SM: In 2006 you decided to take VC money. Why then?
VS: Our business got pretty big, relatively speaking. I am not an insider in that area, but we started getting calls from tier 1 VCs. I was never interested in just doing the rounds, but I figured if folks like that wanted to court us then I should listen.
I figured I am only going to live once. I had already done it completely on my own once. I wanted to build a world-class enterprise. I felt it would be good to get access to additional dollars.
SM: How has life changed since the venture financing, and what have you been able to accomplish because of it?
VS: It has been a very positive experience. Before I was living month to month, so a huge piece of my time was cash flow management. My margin for error was nil, so I could never really experiment. VC money lets you open up a little bit. We were also finally able to assemble a team. Having major VCs name behind the company is a huge stamp of approval, and everyone wants to be a part of it.
SM: I am assuming you still maintain a large piece of the company because of all the work you did prior.
VS: Not large enough! Joking aside, I do still have a large portion and on a day-to-day basis I still run the thing.
SM: How large is your customer base now?
VS: We have announced 50,000 but that was a while ago. We have substantially more than that. It is a very respectable number now.
SM: What is your strategy going forward? You have a nice start, but there is plenty of market left to penetrate.
VS: Our numbers are only in the US right now. We have a lot to grow. We are going to stay with what we know works. We will maintain the direct-to-customer business model. We will push the envelope, but not to the point it gets crazy.
SM: Today, what is a very specific definition of what you are selling to customers?
VS: Generically it is a business-in-a-box idea. If you are doing a small business you need a phone, a fax, and an email address. We provide image. We sell you a business identity. You get a phone number with features and functions that are only available with a fairly expensive box, and one that you cannot configure yourself. When you dial the number, you get a dial-by-directory option, music on hold, announcements on hold, and everything that says “this is a professional business” versus someone answering on his cell phone. We sell a complete set of functions that includes internet fax. We sell a virtual PBX. We can deliver a multifunction business phone system for $10 a month.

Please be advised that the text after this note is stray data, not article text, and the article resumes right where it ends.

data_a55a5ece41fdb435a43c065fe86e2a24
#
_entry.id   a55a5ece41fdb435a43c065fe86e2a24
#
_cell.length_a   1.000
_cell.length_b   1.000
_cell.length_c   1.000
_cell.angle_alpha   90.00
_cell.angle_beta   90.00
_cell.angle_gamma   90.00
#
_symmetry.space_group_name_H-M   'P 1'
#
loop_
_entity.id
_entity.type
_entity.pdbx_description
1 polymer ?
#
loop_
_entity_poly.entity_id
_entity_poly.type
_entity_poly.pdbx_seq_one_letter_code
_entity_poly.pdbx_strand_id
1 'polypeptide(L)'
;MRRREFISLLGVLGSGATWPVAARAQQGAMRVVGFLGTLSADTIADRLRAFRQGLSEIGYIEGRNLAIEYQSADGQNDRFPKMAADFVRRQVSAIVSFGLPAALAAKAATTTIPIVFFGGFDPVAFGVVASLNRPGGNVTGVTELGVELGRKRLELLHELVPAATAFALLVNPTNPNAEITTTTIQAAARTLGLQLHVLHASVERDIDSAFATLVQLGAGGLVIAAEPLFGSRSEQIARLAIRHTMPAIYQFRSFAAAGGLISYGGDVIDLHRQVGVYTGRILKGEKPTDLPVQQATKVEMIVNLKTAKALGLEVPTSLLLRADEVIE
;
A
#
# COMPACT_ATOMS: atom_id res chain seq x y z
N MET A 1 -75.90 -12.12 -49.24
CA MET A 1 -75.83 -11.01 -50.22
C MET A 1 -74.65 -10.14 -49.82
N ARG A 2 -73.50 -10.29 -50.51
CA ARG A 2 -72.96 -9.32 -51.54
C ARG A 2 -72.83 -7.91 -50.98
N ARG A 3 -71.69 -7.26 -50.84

SM: That is perfect. Across the board, that is the beauty of the SaaS industry because these elite functionalities are being democratized.
VS: We will stay with SaaS as best as we can. We now have more resources and better name recognition. I now run into people who are customers all the time. I was booking a snowboarding trip, and the other person told me he was a customer. I think that is cool.
As we get better established, partnership opportunities open up. People are taking notice. Carriers are a natural partner. We have just announced a partnership with British Telecom for a service they call BTU Ring Central in the UK.
SM: Can you partner with other channels as well?
VS: We can partner with anyone; there is no requirement for carriers. I just think that carriers offer the easiest way to get to market. They have huge footprints. What makes us appealing for them is that they are a whale; they swallow so much they don’t know what they have in their mouth. They are not good at marketing to small business. We have the small business angle, which allows them to differentiate a small business service from a consumer service and we get to leverage their relationships.
SM: This has been a superb story.